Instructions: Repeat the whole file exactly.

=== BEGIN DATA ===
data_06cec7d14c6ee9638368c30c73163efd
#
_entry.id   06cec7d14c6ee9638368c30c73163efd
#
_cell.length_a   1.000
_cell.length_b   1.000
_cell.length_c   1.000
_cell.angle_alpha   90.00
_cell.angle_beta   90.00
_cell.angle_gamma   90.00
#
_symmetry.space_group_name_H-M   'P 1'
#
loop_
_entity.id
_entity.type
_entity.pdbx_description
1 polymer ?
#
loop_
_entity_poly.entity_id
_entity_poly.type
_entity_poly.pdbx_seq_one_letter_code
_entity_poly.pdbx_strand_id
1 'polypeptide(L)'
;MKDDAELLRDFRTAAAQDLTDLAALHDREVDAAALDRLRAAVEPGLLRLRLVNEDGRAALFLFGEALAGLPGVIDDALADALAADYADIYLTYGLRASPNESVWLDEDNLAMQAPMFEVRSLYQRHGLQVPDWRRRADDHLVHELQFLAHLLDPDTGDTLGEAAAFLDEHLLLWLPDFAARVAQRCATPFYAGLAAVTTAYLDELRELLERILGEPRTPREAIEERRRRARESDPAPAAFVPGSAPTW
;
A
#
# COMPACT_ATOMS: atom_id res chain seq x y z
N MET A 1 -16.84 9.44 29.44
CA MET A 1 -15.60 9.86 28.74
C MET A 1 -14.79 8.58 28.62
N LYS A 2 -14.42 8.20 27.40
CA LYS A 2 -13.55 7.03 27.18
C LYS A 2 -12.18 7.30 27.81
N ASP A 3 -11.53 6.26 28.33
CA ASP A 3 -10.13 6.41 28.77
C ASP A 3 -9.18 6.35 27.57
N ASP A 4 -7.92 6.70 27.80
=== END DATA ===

data_06cec7d14c6ee9638368c30c73163efd
#
_entry.id   06cec7d14c6ee9638368c30c73163efd
#
_cell.length_a   1.000
_cell.length_b   1.000
_cell.length_c   1.000
_cell.angle_alpha   90.00
_cell.angle_beta   90.00
_cell.angle_gamma   90.00
#
_symmetry.space_group_name_H-M   'P 1'
#
loop_
_entity.id
_entity.type
_entity.pdbx_description
1 polymer ?
#
loop_
_entity_poly.entity_id
_entity_poly.type
_entity_poly.pdbx_seq_one_letter_code
_entity_poly.pdbx_strand_id
1 'polypeptide(L)'
;MKDDAELLRDFRTAAAQDLTDLAALHDREVDAAALDRLRAAVEPGLLRLRLVNEDGRAALFLFGEALAGLPGVIDDALADALAADYADIYLTYGLRASPNESVWLDEDNLAMQAPMFEVRSLYQRHGLQVPDWRRRADDHLVHELQFLAHLLDPDTGDTLGEAAAFLDEHLLLWLPDFAARVAQRCATPFYAGLAAVTTAYLDELRELLERILGEPRTPREAIEERRRRARESDPAPAAFVPGSAPTW
;
A
#
# COMPACT_ATOMS: atom_id res chain seq x y z
N MET A 1 -16.84 9.44 29.44
CA MET A 1 -15.60 9.86 28.74
C MET A 1 -14.79 8.58 28.62
N LYS A 2 -14.42 8.20 27.40
CA LYS A 2 -13.55 7.03 27.18
C LYS A 2 -12.18 7.30 27.81
N ASP A 3 -11.53 6.26 28.33
CA ASP A 3 -10.13 6.41 28.77
C ASP A 3 -9.18 6.35 27.57
N ASP A 4 -7.92 6.70 27.80